The auditorium of the prestigious Revista de Occidente had never opened its doors to host an art exhibition. Never until May 28, 1928. That day, Ortega y Gasset, the new director of the publication, enthusiastically received the intelligentsia of the city of Madrid who flocked to contemplate the work of a young 26-year-old painter who presented a whole set of paintings whose themes flew over — when it did not penetrate until the barricades — the village festivals and the traditional and futuristic entertainments of Spanish men and women. The young woman behind those ten oil paintings and many more prints was very well defined by the writer and journalist Ramon Gómez de la Serna. “There was the little author,” he said, “with lynx eyes, her head like a fast-turning weather vane, her nose pressed to her chin like a bird proud of its colorful nest.” It was Maruja Mallo (Viveiro, Lugo, 1902 – Madrid, 1995) and “if posterity were fair,” says the doctor in Art History Manuel Antón in conversation with this medium, “today she would be one of the most remembered and recognized artists of the world. country”.
Maruja Mallo’s name often slips through the fine cracks in the anecdotes of the Student Residence left by its three most famous students: Salvador Dalí, Luis Buñuel and, above all, Federico García Lorca. The latter defined the exhibition that took Mallo to Madrid’s Gran Vía, where the headquarters of the Revista de Occidente was located, as “the paintings that I have seen painted with more imagination, with more grace, with more tenderness and with more sensuality” . The four, along with other students such as Pepín Bello, Margarita Manso and some others, were part of the cultural and intellectual heart of Madrid whose poets and writers, over time, would become known as the Generation of 27. In addition, Maruja Mallo was – is and it will be – a sin hat. And not just anyone, but one of the two women who, together with Lorca and Dalí, starred in the gesture that would give its name to a whole generation of Spanish women artists, writers and intellectuals.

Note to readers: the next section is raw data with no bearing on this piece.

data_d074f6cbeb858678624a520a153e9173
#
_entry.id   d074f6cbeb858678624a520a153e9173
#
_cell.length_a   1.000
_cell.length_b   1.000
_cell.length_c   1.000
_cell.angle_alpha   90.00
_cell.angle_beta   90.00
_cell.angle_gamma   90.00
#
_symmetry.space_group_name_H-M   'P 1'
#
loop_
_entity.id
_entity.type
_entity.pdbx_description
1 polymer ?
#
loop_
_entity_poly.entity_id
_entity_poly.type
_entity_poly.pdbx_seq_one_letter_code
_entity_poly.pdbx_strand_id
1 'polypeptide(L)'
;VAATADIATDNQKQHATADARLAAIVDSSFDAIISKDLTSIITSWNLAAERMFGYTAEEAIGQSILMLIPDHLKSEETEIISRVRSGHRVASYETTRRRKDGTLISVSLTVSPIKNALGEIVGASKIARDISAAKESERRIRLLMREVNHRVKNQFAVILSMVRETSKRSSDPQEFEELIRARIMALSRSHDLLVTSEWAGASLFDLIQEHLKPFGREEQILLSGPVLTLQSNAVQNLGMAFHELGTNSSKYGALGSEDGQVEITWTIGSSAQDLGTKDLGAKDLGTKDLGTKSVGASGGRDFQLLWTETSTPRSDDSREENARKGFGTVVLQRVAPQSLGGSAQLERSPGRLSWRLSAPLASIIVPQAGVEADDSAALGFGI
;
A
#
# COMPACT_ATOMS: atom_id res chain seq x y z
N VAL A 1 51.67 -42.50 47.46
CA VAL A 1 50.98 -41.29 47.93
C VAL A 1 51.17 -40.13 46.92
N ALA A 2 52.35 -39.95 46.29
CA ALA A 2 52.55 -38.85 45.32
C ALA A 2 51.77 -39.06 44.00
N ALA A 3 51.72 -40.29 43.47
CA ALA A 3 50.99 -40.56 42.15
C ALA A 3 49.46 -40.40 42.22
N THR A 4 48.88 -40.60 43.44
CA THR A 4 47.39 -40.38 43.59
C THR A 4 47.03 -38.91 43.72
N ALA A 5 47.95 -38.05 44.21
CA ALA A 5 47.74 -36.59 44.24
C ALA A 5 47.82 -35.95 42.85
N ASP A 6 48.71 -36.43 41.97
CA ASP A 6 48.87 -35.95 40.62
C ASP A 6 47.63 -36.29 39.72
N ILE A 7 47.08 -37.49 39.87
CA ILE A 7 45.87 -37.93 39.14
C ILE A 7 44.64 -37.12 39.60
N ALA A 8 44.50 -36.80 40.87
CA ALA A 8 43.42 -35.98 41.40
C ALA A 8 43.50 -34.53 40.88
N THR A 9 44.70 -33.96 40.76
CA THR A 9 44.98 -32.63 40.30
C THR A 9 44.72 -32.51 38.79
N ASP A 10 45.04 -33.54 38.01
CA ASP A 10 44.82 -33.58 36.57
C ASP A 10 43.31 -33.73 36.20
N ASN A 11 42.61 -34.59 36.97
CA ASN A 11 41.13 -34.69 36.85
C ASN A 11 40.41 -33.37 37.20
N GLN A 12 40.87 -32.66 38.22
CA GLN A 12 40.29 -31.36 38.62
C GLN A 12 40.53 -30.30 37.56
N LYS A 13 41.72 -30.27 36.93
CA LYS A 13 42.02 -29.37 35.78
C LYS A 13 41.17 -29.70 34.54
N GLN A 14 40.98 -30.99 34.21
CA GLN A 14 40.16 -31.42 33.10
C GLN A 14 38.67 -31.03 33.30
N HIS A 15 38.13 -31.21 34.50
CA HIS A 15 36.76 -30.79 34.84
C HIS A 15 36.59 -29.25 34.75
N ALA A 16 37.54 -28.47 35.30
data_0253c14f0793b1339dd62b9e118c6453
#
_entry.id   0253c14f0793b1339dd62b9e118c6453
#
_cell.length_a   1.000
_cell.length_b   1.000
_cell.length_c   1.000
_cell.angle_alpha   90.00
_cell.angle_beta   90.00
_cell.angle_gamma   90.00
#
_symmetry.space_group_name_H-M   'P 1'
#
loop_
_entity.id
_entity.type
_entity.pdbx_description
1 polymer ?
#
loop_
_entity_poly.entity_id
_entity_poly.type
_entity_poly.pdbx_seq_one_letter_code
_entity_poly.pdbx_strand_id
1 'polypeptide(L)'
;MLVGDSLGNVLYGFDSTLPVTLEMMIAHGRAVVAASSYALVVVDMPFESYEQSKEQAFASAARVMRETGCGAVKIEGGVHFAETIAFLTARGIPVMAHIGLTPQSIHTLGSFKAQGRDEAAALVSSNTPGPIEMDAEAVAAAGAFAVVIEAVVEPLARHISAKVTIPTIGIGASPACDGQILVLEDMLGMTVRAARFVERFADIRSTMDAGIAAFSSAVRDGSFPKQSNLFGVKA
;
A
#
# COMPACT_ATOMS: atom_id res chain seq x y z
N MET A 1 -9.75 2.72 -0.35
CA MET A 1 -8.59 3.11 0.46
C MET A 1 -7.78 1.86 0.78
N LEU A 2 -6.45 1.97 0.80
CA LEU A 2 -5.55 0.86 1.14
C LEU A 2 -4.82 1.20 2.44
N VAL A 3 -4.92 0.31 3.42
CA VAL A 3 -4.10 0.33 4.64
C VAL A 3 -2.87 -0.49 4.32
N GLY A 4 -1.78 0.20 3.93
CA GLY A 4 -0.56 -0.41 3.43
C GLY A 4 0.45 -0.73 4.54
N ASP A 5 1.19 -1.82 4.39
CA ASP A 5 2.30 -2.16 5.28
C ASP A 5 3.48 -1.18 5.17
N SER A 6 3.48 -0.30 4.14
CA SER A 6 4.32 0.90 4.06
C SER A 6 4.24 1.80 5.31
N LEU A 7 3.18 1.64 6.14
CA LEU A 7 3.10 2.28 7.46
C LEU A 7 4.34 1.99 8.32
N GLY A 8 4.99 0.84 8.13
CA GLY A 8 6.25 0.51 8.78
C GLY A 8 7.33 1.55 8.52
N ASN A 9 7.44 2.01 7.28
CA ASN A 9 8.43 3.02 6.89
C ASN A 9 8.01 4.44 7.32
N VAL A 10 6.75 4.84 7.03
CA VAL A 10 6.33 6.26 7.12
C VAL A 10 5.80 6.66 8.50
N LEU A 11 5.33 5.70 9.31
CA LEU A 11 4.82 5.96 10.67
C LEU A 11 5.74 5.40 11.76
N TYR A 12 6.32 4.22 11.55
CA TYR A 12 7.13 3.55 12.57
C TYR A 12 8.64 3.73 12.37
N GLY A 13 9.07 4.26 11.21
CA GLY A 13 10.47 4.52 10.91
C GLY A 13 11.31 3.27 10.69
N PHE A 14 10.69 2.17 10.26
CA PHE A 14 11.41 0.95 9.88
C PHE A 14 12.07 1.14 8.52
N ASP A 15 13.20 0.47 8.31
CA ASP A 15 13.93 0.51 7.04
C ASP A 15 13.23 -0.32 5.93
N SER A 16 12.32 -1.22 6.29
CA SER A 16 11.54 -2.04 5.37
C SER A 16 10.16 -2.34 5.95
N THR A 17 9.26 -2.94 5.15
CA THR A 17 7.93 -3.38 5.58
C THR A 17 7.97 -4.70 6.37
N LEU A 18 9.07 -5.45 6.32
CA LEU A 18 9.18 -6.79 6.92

“It seems that Mallo, Dalí, Lorca and Margarita Manso were walking around Puerta del Sol one day when they decided to remove their respective hats”, explains Manuel Antón, and continues: “The important thing is the gesture, the symbol of uncovering the head.” Maruja Mallo herself explained In a television program, many years later, that the four members of the Residence who took off the garment received, ipso facto, insults, humiliations and even stones. The truth is that the young Maruja Mallo and her usual accomplices did not usually leave anyone indifferent. Gómez de la Serna said of her that “she shook her hand as if pulling the bell of friendship with a special shake”. That first exhibition at the Revista de Occidente headquarters put Mallo on the map of Spanish art, but it was only the beginning. Over time, he would meet the sculptor Alberto and Benjamín Palencia and participate in what was later called the Vallecas School. “His art was solid from the beginning, but, as if it were a paradox, he was in constant training”, explains the doctor.
In that Madrid of social gatherings an artist was growing up who was “the only young witch I have ever known”, as Gómez de la Serna also described her. There was in her the ability to transmit both on and off the canvas and to befriend the greatest personalities of that time. Neruda, Alberti -with whom he had a sentimental relationship-, the aforementioned Lorca and Dalí, Miguel Hernández -with whom he also had a relationship- and so many others argued, laughed, debated and, with the outbreak of the Spanish Civil War, cried and they went into exile at the side of Maruja Mallo.
When Breton bought him a painting
Mallo’s pictorial quality is indisputable, as is his contribution to surrealism. And it is not that the connoisseurs say it, that also, but that the maximum exponent of surrealism, André Breton, could not avoid buying a Galician painting. Maruja Mallo traveled to Paris in 1932 and immediately fit into the French avant-garde atmosphere. It dazzled the poet Paul Elouard and aroused great interest in the father of surrealism. How magnificent it has to be The Scarecrow so that Breton will not hesitate for a second to get hold of it. “The good harmony she had with the French surrealists”, comments Antón, “led her to consider not returning to Madrid and developing her career in Paris, but she decided to return to Spain”. Before, yes, he exhibited in the Parisian and prestigious Pierre Gallery. Upon his return, events rushed to Spain. She herself recounted, in a television interview, how it was the last time she saw her friend Federico García Lorca.
And now, the third time we heard a bell, Neruda said to Amparo Montt […] that she and I were to open the door and it was Federico. And to the amazement of seeing Amparo Montt, who was dressed in the Argentine flag among all the jungle, he ushered us in and said: “Maruja, take Amparo’s hand,” at the same time that he took the other. And addressing everyone present, he said: “This flag will guard us one day.” Federico was leaving for Granada eight days later to collect his luggage and meet Margarita Xirgu in Buenos Aires and we never saw him again. And we have all already each gone to spend the summer in a place and that was when the Civil War broke out.
Margarita Mallo, the only young ‘witch’ that Gómez de la Serna met, was, from very early on, an observer, sometimes; participant, others and often protagonist of the most relevant events in the history of Spain. Maruja Mallo was a figure of surrealism and an emancipator of women. It was modern, cool, rebellious and exiled.